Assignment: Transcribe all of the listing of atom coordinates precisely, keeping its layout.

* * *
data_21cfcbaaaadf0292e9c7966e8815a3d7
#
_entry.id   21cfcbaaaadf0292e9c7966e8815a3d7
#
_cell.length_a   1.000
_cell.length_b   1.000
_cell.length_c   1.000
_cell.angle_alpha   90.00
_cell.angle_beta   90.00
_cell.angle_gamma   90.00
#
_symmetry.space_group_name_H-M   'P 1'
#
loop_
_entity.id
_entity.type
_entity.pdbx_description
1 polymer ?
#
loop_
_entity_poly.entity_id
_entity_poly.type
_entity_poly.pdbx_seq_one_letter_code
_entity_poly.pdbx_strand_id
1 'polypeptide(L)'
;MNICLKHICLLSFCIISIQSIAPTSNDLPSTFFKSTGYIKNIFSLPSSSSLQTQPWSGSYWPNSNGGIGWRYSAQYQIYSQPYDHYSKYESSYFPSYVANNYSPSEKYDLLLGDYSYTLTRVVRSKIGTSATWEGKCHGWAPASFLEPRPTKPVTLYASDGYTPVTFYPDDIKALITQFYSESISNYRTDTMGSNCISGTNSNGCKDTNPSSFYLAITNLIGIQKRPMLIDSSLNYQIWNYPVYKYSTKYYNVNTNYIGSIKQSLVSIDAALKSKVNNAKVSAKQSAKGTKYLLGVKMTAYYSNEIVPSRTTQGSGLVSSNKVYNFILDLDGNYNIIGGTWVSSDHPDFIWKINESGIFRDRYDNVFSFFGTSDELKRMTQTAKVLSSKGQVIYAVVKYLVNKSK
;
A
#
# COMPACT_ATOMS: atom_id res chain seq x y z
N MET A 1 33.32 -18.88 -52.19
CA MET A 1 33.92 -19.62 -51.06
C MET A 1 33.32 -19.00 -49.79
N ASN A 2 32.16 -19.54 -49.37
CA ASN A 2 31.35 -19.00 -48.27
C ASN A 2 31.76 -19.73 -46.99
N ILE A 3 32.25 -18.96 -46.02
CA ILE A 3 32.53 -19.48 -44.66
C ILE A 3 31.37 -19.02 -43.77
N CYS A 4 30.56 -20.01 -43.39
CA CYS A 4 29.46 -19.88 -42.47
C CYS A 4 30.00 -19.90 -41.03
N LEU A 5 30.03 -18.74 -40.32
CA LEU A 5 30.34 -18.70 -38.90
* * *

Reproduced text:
data_21cfcbaaaadf0292e9c7966e8815a3d7
#
_entry.id   21cfcbaaaadf0292e9c7966e8815a3d7
#
_cell.length_a   1.000
_cell.length_b   1.000
_cell.length_c   1.000
_cell.angle_alpha   90.00
_cell.angle_beta   90.00
_cell.angle_gamma   90.00
#
_symmetry.space_group_name_H-M   'P 1'
#
loop_
_entity.id
_entity.type
_entity.pdbx_description
1 polymer ?
#
loop_
_entity_poly.entity_id
_entity_poly.type
_entity_poly.pdbx_seq_one_letter_code
_entity_poly.pdbx_strand_id
1 'polypeptide(L)'
;MNICLKHICLLSFCIISIQSIAPTSNDLPSTFFKSTGYIKNIFSLPSSSSLQTQPWSGSYWPNSNGGIGWRYSAQYQIYSQPYDHYSKYESSYFPSYVANNYSPSEKYDLLLGDYSYTLTRVVRSKIGTSATWEGKCHGWAPASFLEPRPTKPVTLYASDGYTPVTFYPDDIKALITQFYSESISNYRTDTMGSNCISGTNSNGCKDTNPSSFYLAITNLIGIQKRPMLIDSSLNYQIWNYPVYKYSTKYYNVNTNYIGSIKQSLVSIDAALKSKVNNAKVSAKQSAKGTKYLLGVKMTAYYSNEIVPSRTTQGSGLVSSNKVYNFILDLDGNYNIIGGTWVSSDHPDFIWKINESGIFRDRYDNVFSFFGTSDELKRMTQTAKVLSSKGQVIYAVVKYLVNKSK
;
A
#
# COMPACT_ATOMS: atom_id res chain seq x y z
N MET A 1 33.32 -18.88 -52.19
CA MET A 1 33.92 -19.62 -51.06
C MET A 1 33.32 -19.00 -49.79
N ASN A 2 32.16 -19.54 -49.37
CA ASN A 2 31.35 -19.00 -48.27
C ASN A 2 31.76 -19.73 -46.99
N ILE A 3 32.25 -18.96 -46.02
CA ILE A 3 32.53 -19.48 -44.66
C ILE A 3 31.37 -19.02 -43.77
N CYS A 4 30.56 -20.01 -43.39
CA CYS A 4 29.46 -19.88 -42.47
C CYS A 4 30.00 -19.90 -41.03
N LEU A 5 30.03 -18.74 -40.32
CA LEU A 5 30.34 -18.70 -38.90